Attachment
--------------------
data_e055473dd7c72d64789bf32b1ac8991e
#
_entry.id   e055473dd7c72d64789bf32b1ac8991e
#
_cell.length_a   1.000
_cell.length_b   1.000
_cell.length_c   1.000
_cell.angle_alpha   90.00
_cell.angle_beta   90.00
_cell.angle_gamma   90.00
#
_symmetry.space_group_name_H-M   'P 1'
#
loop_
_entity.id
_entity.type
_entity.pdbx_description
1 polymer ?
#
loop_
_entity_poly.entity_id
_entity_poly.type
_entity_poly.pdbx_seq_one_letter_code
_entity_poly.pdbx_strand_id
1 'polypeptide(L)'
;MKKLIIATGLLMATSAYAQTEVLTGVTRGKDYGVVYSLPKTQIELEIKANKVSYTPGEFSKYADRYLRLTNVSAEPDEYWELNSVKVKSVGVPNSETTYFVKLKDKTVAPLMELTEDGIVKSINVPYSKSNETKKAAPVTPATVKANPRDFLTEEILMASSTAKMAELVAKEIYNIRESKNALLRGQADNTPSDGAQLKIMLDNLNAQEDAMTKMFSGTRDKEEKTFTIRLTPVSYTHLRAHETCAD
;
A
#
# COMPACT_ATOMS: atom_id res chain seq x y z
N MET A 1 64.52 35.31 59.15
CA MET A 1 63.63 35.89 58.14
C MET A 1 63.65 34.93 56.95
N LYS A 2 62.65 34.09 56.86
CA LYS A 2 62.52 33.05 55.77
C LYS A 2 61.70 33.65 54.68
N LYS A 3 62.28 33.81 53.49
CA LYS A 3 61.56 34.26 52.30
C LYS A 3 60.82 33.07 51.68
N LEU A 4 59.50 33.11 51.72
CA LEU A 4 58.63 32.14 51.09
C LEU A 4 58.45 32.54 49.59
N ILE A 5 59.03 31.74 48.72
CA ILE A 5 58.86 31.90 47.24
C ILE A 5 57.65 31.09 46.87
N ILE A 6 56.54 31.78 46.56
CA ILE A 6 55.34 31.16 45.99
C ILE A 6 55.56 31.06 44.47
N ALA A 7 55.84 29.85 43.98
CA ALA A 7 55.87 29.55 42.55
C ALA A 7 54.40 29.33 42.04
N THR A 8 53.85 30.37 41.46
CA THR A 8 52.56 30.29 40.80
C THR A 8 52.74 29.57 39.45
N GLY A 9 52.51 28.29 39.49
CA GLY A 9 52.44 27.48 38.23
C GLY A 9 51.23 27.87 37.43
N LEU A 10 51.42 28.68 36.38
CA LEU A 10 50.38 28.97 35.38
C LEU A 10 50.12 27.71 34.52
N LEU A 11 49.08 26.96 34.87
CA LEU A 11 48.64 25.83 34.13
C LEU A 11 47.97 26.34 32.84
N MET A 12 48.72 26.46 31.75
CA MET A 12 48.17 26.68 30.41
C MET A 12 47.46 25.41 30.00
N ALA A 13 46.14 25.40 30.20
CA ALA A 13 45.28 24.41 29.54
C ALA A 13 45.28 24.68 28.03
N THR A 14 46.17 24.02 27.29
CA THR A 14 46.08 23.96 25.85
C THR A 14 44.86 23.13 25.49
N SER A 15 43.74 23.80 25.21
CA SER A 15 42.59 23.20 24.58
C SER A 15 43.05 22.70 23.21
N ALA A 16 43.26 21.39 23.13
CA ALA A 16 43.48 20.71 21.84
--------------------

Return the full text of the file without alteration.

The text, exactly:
data_e055473dd7c72d64789bf32b1ac8991e
#
_entry.id   e055473dd7c72d64789bf32b1ac8991e
#
_cell.length_a   1.000
_cell.length_b   1.000
_cell.length_c   1.000
_cell.angle_alpha   90.00
_cell.angle_beta   90.00
_cell.angle_gamma   90.00
#
_symmetry.space_group_name_H-M   'P 1'
#
loop_
_entity.id
_entity.type
_entity.pdbx_description
1 polymer ?
#
loop_
_entity_poly.entity_id
_entity_poly.type
_entity_poly.pdbx_seq_one_letter_code
_entity_poly.pdbx_strand_id
1 'polypeptide(L)'
;MKKLIIATGLLMATSAYAQTEVLTGVTRGKDYGVVYSLPKTQIELEIKANKVSYTPGEFSKYADRYLRLTNVSAEPDEYWELNSVKVKSVGVPNSETTYFVKLKDKTVAPLMELTEDGIVKSINVPYSKSNETKKAAPVTPATVKANPRDFLTEEILMASSTAKMAELVAKEIYNIRESKNALLRGQADNTPSDGAQLKIMLDNLNAQEDAMTKMFSGTRDKEEKTFTIRLTPVSYTHLRAHETCAD
;
A
#
# COMPACT_ATOMS: atom_id res chain seq x y z
N MET A 1 64.52 35.31 59.15
CA MET A 1 63.63 35.89 58.14
C MET A 1 63.65 34.93 56.95
N LYS A 2 62.65 34.09 56.86
CA LYS A 2 62.52 33.05 55.77
C LYS A 2 61.70 33.65 54.68
N LYS A 3 62.28 33.81 53.49
CA LYS A 3 61.56 34.26 52.30
C LYS A 3 60.82 33.07 51.68
N LEU A 4 59.50 33.11 51.72
CA LEU A 4 58.63 32.14 51.09
C LEU A 4 58.45 32.54 49.59
N ILE A 5 59.03 31.74 48.72
CA ILE A 5 58.86 31.90 47.24
C ILE A 5 57.65 31.09 46.87
N ILE A 6 56.54 31.78 46.56
CA ILE A 6 55.34 31.16 45.99
C ILE A 6 55.56 31.06 44.47
N ALA A 7 55.84 29.85 43.98
CA ALA A 7 55.87 29.55 42.55
C ALA A 7 54.40 29.33 42.04
N THR A 8 53.85 30.37 41.46
CA THR A 8 52.56 30.29 40.80
C THR A 8 52.74 29.57 39.45
N GLY A 9 52.51 28.29 39.49
CA GLY A 9 52.44 27.48 38.23
C GLY A 9 51.23 27.87 37.43
N LEU A 10 51.42 28.68 36.38
CA LEU A 10 50.38 28.97 35.38
C LEU A 10 50.12 27.71 34.52
N LEU A 11 49.08 26.96 34.87
CA LEU A 11 48.64 25.83 34.13
C LEU A 11 47.97 26.34 32.84
N MET A 12 48.72 26.46 31.75
CA MET A 12 48.17 26.68 30.41
C MET A 12 47.46 25.41 30.00
N ALA A 13 46.14 25.40 30.20
CA ALA A 13 45.28 24.41 29.54
C ALA A 13 45.28 24.68 28.03
N THR A 14 46.17 24.02 27.29
CA THR A 14 46.08 23.96 25.85
C THR A 14 44.86 23.13 25.49
N SER A 15 43.74 23.80 25.21
CA SER A 15 42.59 23.20 24.58
C SER A 15 43.05 22.70 23.21
N ALA A 16 43.26 21.39 23.13
CA ALA A 16 43.48 20.71 21.84